Sacramento, CA, 11/23/2015 /SubmitPressRelease123/
Traumatic SI Joint Pain: Often Overlooked says Academic Physician Life Care Planner
Medical studies have determined that the sacral iliac joint (SIJ) is the primary cause of 20% of all patients who suffer with chronic low back pain. The SIJ connects the sacrum, which is the lowest segment of the spinal column, to the pelvis. Injuries to the SIJ occur by several different mechanisms including falls, motor vehicle accidents, and motorcycle accidents. It must be understood that SIJ pain maybe a concomitant injury with lumbar herniated disc or fractures of the lumbar spine in the injured patient. It is not uncommon for patients to have incomplete improvement following a lumbar discectomy or lumbar fusion and be left to live with pain from an untreated SIJ.
The SIJ has two primary functions: first to stabilize the posterior rim of the pelvis, second to transmit and dissipate upper body force to the lower extremity during functional activities such as walking and jumping. Only the lower 1/3 of the SIJ has the characteristics of a true joint with joint fluid and cartilage, while the upper 2/3 has significant ligamentous connections that accounts for much of the stability to the posterior pelvis. There are a multitude of muscles and ligaments that both cross the SIJ and assist with stability of the SIJ. Most of the function of the SIJ serves to stabilize the pelvis and dissipate force and unlike most other joints in the body there is only a small amount of movement afforded in any direction.
Injuries to the intra articular surface (inside the joint) and extra articular surface (outside the joint) are thought to be the potential pain generators of the SIJ.
The extra articular surface includes ligaments and the capsule that provides stability to the SIJ. Most common symptom for SIJ pain is buttock pain that is exacerbated by weight bearing on the symptomatic side that does not radiate to the thigh. There are no findings on physical exam or on MRI that are specific for SIJ related pain. Therefore, it is imperative that physicians take a careful clinical history, understand the mechanism of injury, provide a thorough physical exam, and interpret findings on MRI as it relates to the other potential sources of low back pain. By using fluoroscopically targeted diagnostic and therapeutic injections physicians can rationally treat SIJ related pain and other pain generators of the lumbar spine.
Severity of pain and disability varies among individuals with chronic low back pain related to the SIJ. Patients with previous lumbar fusions are particularly prone to SIJ mediate chronic pain. Treatment for acute SIJ related pain consists of anti-inflammatories, narcotic medications, and physical therapy. It must be understood that acute and chronic SIJ mediated pain may have sources of pain inside the joint by way of structural damage to the cartilage and/or pain by way of structural damage to the ligamentous complex outside the SIJ. It is important for clinicians to understand that intra articular and extra articular injections to the SIJ are necessary to fully investigate SIJ mediated pain.
Most medical insurances and government payer sources will provide for intra and extra articular anesthetic and steroid injections that are used both for diagnostic and therapeutic purposes. For the patients who receive some short term pain relief with these injections they may be candidates for radiofrequency denervation (destroying the nerves) that provide sensation to the SIJ which may provide significant relief between twelve and twenty-four months.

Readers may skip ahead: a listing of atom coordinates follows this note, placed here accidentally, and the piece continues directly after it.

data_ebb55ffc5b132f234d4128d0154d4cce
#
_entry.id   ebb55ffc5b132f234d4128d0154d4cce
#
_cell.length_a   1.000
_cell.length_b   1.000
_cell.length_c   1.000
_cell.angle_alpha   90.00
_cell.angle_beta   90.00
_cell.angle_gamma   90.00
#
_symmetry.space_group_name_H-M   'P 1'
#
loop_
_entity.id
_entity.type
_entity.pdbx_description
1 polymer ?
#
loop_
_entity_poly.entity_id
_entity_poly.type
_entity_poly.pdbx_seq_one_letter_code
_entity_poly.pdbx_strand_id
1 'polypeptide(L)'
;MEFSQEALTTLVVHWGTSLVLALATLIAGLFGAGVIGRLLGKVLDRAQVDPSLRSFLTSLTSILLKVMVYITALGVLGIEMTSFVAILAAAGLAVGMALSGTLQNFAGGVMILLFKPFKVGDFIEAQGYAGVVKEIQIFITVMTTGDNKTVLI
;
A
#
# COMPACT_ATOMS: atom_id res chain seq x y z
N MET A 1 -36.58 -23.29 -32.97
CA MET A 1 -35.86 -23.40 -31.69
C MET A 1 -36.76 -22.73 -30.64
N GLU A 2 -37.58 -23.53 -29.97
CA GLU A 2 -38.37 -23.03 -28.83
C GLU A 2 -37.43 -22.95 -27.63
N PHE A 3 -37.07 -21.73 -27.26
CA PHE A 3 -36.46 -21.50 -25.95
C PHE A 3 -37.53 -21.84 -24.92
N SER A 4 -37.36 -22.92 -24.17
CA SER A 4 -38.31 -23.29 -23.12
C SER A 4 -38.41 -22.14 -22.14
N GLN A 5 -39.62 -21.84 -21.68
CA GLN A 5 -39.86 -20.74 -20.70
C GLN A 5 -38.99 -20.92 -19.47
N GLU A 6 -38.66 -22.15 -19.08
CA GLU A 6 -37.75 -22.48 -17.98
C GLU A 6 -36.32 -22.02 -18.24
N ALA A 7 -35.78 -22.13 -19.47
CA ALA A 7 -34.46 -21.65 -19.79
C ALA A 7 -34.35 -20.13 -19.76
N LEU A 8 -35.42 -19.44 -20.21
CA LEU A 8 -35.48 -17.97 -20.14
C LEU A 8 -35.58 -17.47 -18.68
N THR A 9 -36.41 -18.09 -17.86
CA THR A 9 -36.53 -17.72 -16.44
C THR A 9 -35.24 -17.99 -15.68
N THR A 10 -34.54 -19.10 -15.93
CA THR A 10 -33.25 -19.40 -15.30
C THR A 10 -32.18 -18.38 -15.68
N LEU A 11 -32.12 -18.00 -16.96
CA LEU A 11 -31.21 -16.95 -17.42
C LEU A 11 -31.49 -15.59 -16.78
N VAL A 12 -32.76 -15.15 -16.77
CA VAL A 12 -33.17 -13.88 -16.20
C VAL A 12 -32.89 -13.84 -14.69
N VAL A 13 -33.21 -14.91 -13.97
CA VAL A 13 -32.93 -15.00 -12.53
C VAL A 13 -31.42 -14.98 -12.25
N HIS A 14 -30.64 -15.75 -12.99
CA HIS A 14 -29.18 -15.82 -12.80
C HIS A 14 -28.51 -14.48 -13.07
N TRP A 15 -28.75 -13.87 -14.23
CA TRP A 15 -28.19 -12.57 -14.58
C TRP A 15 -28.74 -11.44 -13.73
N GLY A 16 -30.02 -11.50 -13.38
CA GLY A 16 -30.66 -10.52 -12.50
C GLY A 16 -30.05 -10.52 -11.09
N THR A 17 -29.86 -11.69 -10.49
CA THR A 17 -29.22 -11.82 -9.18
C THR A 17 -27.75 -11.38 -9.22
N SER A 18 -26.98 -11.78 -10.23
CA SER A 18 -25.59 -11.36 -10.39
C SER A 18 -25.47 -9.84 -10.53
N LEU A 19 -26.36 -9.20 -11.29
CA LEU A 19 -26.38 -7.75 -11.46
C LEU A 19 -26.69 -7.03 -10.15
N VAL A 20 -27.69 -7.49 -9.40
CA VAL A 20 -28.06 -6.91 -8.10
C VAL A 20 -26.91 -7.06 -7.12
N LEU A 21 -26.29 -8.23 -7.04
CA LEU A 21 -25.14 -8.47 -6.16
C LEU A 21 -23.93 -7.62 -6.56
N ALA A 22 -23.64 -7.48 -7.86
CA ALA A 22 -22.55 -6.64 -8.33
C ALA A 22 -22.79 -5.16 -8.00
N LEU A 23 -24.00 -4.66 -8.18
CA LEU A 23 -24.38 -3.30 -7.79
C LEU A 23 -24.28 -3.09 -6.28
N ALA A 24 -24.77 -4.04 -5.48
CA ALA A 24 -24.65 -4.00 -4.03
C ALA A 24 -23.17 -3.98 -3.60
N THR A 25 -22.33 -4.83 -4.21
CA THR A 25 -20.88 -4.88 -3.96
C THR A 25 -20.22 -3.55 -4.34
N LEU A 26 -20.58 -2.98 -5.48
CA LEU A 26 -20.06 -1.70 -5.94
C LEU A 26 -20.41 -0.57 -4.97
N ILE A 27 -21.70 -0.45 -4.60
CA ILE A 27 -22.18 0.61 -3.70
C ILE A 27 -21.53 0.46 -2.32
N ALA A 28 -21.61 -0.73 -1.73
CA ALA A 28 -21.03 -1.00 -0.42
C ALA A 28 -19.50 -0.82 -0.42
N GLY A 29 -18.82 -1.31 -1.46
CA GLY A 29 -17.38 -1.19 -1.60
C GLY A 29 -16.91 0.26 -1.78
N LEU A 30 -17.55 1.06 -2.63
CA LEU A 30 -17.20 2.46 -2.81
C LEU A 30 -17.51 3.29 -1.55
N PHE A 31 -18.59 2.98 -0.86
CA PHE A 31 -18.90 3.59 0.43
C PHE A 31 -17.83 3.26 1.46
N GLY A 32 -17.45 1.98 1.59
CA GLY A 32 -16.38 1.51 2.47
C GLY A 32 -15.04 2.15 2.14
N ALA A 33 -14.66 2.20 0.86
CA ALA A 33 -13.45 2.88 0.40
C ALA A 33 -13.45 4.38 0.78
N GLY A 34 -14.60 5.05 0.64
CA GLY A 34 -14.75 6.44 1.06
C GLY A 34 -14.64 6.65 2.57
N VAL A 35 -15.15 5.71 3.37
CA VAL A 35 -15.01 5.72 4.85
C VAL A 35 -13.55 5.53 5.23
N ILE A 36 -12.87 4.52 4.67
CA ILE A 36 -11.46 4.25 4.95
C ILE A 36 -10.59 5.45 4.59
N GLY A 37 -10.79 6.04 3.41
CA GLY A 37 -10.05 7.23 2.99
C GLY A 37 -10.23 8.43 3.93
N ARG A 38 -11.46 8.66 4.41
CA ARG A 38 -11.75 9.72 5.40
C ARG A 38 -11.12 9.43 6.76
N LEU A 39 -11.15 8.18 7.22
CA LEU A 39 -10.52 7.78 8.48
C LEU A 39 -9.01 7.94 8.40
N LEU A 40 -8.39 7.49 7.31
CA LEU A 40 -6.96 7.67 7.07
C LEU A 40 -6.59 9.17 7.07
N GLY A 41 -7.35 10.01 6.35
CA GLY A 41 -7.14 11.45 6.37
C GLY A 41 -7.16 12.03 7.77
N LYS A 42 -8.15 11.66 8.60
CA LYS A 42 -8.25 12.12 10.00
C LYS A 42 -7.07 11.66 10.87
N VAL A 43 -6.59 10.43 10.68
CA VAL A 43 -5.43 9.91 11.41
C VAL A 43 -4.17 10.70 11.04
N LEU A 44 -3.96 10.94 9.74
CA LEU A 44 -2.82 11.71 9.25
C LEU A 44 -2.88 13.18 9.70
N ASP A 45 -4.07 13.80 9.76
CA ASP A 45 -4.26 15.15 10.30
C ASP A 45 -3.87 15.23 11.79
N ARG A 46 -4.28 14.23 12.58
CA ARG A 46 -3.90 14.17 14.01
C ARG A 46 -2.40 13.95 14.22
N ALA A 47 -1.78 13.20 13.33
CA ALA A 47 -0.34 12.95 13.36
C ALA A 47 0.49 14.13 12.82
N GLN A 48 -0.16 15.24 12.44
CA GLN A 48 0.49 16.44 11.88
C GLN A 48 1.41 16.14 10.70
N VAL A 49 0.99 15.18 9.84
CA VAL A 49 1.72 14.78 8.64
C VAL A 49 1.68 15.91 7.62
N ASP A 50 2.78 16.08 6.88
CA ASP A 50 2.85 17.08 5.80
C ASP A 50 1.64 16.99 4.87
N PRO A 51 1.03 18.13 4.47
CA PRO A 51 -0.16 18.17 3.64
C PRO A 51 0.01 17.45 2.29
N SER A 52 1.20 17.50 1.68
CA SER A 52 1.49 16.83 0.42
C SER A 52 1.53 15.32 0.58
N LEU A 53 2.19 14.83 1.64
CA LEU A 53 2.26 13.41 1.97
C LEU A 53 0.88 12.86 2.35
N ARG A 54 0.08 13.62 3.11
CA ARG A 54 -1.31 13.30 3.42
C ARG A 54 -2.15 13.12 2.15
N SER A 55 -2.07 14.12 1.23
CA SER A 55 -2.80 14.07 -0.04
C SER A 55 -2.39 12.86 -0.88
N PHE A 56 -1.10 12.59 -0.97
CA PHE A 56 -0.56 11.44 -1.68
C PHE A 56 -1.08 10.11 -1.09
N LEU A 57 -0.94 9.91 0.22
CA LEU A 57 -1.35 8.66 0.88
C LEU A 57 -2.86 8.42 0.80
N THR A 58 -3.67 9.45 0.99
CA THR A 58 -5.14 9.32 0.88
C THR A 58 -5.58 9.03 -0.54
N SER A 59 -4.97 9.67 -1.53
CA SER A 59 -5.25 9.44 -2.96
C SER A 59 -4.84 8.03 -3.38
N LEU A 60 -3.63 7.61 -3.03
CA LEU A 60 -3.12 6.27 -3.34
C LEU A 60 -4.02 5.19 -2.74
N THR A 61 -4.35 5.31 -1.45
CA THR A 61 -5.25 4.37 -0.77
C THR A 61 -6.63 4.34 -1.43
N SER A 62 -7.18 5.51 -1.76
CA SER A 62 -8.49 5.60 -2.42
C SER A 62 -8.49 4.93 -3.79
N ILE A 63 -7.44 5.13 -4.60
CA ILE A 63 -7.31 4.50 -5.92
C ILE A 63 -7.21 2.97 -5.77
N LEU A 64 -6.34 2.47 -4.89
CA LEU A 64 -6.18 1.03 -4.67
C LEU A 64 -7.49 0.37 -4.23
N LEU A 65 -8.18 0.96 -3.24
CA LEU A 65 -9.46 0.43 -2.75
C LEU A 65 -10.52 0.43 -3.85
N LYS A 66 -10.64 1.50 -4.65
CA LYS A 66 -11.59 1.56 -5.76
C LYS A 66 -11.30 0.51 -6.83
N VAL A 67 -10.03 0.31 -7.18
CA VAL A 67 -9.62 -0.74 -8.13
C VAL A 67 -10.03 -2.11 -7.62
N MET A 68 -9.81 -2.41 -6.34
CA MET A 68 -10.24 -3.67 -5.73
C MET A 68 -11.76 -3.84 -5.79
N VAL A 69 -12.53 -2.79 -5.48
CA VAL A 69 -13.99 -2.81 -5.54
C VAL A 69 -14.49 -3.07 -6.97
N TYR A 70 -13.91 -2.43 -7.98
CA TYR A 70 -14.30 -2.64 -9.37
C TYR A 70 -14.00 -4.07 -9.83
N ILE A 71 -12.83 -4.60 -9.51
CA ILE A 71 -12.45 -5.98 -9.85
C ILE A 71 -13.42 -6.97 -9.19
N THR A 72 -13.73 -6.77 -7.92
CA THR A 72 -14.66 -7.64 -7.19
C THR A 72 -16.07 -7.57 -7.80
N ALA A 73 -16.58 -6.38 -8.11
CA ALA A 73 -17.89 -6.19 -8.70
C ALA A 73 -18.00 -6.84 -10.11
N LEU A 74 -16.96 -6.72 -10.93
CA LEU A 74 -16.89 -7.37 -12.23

Prolotherapy is a proven but not widely recognized treatment of SIJ related pain. Prolotherapy uses the body’s own healing ability to assist with aberrant or incomplete healing of strained and torn ligaments. For example, in the situation of a motor vehicle accident or fall the ligaments may be strained or torn and may heal incorrectly or incompletely. This may lead to instability of the joint that may cause pain that is exacerbated by activity.
A trained physician in prolotherapy may inject phenol or dextrose (sugar water) along the ligamentous capsule of the SIJ that will induce a significant inflammatory response along the sites of injection. Inflammation contains numerous cells that breakdown and remove unhealthy tissue and lays down new ligamentous tissue with the hope that the new ligamentous tissue will provide superior stability to the unstable joint and painful joint. Prolotherapy with dextrose has been proven 40 percent more effective than steroid injections to the extra articular SIJ. Phenol may prove to be superior to dextrose since it not only causes the inflammatory response but also is a neurolytic agent that destroys the nerves that provide sensation of pain from the SIJ.
Surgical fusions of a painful SIJ and intra articular injections of phenol have shown promise in studies but are at this time investigational so they are not available with most insurance but are available for fee for service patients.
Life Care Planners must understand that the natural history of SIJ related pain is unclear at this time. Studies indicate that SIJ pain becomes more prevalent as one age, but this will not assist with predicting the necessary care of an injured person into the future. An Academic Physician Life Care Planner is in the best position to build a rational road map for future care with the goal of maintaining function and preventing complications by analyzing the treatments provided to date and the clinical response to targeted injections.
Dr. Greg Vigna, MD, JD
Connect with Dr. Greg Vigna, MD, JD
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